Bartle's two main flogging points:
* Players in virtual worlds are going through a process of identity development.
* Virtual world designers need to understand why decisions were made a certain way in other virtual worlds, so that they don't blindly copy something that doesn't fit (and remain open to alternatives.) Design choices, even unconscious ones, affect what values the world promotes and how players will interact with it.
I'm a bit skeptical of the identity-development angle. I can see that the processes he describes take place (both evolution of play style and the development of personas.) I felt his section on the hero's journey was a bit overblown though. I'm not sure what he describes is as universal as he believes it is. On the other hand, it is true that both an immersive environment and the presence of other players makes for a combination with qualities distinct from message boards or multiplayer strategy games or single-player RPG.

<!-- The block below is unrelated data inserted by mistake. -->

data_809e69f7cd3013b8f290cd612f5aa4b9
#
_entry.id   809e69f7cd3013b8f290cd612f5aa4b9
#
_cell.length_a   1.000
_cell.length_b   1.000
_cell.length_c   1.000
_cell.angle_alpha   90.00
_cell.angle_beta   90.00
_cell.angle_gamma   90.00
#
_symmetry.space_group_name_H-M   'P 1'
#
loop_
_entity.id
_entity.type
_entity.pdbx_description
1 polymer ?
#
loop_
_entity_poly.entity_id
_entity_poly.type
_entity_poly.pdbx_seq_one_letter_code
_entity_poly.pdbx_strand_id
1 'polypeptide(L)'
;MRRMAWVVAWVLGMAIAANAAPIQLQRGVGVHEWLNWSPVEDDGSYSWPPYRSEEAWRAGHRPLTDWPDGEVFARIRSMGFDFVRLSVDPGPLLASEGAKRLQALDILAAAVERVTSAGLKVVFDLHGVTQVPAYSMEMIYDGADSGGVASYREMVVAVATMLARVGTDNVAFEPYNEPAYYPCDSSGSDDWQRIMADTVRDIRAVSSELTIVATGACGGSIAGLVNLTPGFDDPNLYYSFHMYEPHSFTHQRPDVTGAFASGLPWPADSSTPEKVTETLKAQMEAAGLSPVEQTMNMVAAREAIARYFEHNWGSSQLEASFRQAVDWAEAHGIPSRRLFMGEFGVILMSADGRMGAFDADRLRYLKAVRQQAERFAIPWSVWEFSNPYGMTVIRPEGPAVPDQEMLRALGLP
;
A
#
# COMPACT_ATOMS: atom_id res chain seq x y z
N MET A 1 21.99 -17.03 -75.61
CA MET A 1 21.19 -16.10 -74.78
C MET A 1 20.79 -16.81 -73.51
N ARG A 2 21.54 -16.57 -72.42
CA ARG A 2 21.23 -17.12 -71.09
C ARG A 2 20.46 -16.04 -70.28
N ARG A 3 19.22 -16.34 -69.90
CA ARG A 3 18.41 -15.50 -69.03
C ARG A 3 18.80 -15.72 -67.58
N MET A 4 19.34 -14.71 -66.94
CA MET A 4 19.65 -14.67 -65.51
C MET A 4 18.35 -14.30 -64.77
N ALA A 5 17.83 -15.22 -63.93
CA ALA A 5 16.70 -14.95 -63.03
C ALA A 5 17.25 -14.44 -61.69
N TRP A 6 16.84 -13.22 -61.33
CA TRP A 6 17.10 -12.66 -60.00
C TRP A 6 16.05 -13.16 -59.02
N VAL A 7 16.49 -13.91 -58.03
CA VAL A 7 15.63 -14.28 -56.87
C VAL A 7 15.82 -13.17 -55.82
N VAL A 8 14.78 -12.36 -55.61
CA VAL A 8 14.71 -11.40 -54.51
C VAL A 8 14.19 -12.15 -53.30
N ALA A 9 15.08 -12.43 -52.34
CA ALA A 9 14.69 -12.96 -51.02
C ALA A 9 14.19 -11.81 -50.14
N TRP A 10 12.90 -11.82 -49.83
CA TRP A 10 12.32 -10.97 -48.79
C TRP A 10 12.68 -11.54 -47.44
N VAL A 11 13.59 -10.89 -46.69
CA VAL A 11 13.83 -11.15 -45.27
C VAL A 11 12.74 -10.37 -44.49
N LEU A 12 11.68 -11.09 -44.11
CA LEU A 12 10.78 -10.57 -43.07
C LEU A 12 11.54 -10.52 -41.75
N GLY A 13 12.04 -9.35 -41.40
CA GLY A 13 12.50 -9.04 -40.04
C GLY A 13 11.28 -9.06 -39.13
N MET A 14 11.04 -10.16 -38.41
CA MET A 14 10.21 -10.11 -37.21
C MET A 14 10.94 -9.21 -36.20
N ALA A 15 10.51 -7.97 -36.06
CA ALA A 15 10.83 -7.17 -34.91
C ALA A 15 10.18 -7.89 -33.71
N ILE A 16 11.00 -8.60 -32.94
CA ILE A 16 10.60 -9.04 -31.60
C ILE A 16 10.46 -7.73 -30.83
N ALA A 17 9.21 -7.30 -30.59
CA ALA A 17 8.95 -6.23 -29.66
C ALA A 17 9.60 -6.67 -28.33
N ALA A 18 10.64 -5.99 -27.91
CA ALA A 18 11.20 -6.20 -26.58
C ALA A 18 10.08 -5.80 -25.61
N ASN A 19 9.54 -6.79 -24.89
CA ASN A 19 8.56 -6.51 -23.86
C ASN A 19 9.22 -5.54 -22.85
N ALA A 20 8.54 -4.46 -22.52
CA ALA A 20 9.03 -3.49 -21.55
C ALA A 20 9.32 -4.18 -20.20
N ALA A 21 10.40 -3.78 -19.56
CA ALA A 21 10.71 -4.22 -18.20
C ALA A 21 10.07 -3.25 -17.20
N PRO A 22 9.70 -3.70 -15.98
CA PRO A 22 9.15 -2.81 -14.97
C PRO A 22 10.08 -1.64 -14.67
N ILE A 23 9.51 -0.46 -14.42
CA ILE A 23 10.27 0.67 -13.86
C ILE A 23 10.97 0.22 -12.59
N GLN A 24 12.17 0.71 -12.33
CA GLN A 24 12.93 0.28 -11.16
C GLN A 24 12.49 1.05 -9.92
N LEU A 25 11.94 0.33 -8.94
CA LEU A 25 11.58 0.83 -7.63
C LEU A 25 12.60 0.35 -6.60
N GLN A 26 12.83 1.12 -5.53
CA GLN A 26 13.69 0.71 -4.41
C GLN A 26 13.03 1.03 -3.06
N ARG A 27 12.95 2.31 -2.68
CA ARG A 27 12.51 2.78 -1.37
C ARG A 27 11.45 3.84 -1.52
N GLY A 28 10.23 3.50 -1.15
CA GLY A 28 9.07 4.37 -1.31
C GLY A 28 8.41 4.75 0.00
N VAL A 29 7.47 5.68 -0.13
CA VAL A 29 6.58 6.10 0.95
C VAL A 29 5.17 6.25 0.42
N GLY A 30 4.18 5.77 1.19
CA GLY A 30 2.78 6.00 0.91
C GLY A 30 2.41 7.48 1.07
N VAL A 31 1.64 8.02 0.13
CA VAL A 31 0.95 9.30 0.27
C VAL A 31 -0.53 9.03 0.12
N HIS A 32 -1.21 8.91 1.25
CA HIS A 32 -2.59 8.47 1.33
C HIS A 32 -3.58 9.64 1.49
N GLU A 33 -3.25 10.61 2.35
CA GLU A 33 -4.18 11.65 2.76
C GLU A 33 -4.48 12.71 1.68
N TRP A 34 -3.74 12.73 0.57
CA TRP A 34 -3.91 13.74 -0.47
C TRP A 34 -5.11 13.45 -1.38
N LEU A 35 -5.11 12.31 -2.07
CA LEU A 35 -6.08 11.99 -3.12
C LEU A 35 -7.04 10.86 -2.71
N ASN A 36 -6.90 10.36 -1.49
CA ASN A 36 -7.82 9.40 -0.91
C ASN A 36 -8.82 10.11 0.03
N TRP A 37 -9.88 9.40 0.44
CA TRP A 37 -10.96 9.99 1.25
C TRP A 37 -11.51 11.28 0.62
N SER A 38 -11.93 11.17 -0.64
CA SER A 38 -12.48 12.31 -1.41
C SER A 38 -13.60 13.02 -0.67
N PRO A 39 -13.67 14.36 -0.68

As a guide to the space of design choices (and an overview of the consequences flowing therefrom) the book seems to do a good job. I can map post-publication virtual worlds (like Puzzle Pirates) onto many of the axes he describes. I did feel that a little more practical angle would have been good. OK, so virtual physics is hard. Do you leave all the corner cases up to the development team? Or can you model-check a description before they get started? (Bartle does mention some prototyping steps that the design team can take, but at a very high level.)